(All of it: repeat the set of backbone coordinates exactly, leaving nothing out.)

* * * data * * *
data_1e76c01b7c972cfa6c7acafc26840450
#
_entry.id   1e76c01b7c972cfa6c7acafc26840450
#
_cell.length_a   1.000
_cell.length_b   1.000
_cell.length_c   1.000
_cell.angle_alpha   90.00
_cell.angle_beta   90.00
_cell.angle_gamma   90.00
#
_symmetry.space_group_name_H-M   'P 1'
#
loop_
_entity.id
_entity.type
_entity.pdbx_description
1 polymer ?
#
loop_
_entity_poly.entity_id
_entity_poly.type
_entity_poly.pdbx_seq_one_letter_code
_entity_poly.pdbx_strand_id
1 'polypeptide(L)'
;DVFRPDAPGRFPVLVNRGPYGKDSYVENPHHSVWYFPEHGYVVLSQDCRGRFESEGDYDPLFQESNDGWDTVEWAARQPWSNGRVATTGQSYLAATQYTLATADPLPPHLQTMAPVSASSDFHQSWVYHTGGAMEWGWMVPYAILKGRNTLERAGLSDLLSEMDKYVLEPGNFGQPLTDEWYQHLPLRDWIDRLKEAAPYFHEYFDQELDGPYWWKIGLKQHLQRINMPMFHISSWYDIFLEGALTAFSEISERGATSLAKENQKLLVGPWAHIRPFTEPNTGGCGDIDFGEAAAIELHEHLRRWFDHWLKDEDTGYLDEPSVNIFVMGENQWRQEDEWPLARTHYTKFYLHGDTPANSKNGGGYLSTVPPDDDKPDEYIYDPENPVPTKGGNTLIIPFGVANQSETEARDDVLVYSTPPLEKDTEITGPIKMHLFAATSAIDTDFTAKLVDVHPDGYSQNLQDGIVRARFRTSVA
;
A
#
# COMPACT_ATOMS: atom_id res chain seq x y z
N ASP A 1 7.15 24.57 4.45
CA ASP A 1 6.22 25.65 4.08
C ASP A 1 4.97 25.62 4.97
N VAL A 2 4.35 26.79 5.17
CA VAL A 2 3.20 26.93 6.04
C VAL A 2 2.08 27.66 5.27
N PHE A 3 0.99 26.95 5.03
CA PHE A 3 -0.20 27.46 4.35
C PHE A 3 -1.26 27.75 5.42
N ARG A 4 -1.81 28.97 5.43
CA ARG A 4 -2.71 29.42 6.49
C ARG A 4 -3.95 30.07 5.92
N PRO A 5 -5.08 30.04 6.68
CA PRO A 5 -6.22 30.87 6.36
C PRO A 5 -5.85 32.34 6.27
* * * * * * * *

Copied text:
data_1e76c01b7c972cfa6c7acafc26840450
#
_entry.id   1e76c01b7c972cfa6c7acafc26840450
#
_cell.length_a   1.000
_cell.length_b   1.000
_cell.length_c   1.000
_cell.angle_alpha   90.00
_cell.angle_beta   90.00
_cell.angle_gamma   90.00
#
_symmetry.space_group_name_H-M   'P 1'
#
loop_
_entity.id
_entity.type
_entity.pdbx_description
1 polymer ?
#
loop_
_entity_poly.entity_id
_entity_poly.type
_entity_poly.pdbx_seq_one_letter_code
_entity_poly.pdbx_strand_id
1 'polypeptide(L)'
;DVFRPDAPGRFPVLVNRGPYGKDSYVENPHHSVWYFPEHGYVVLSQDCRGRFESEGDYDPLFQESNDGWDTVEWAARQPWSNGRVATTGQSYLAATQYTLATADPLPPHLQTMAPVSASSDFHQSWVYHTGGAMEWGWMVPYAILKGRNTLERAGLSDLLSEMDKYVLEPGNFGQPLTDEWYQHLPLRDWIDRLKEAAPYFHEYFDQELDGPYWWKIGLKQHLQRINMPMFHISSWYDIFLEGALTAFSEISERGATSLAKENQKLLVGPWAHIRPFTEPNTGGCGDIDFGEAAAIELHEHLRRWFDHWLKDEDTGYLDEPSVNIFVMGENQWRQEDEWPLARTHYTKFYLHGDTPANSKNGGGYLSTVPPDDDKPDEYIYDPENPVPTKGGNTLIIPFGVANQSETEARDDVLVYSTPPLEKDTEITGPIKMHLFAATSAIDTDFTAKLVDVHPDGYSQNLQDGIVRARFRTSVA
;
A
#
# COMPACT_ATOMS: atom_id res chain seq x y z
N ASP A 1 7.15 24.57 4.45
CA ASP A 1 6.22 25.65 4.08
C ASP A 1 4.97 25.62 4.97
N VAL A 2 4.35 26.79 5.17
CA VAL A 2 3.20 26.93 6.04
C VAL A 2 2.08 27.66 5.27
N PHE A 3 0.99 26.95 5.03
CA PHE A 3 -0.20 27.46 4.35
C PHE A 3 -1.26 27.75 5.42
N ARG A 4 -1.81 28.97 5.43
CA ARG A 4 -2.71 29.42 6.49
C ARG A 4 -3.95 30.07 5.92
N PRO A 5 -5.08 30.04 6.68
CA PRO A 5 -6.22 30.87 6.36
C PRO A 5 -5.85 32.34 6.27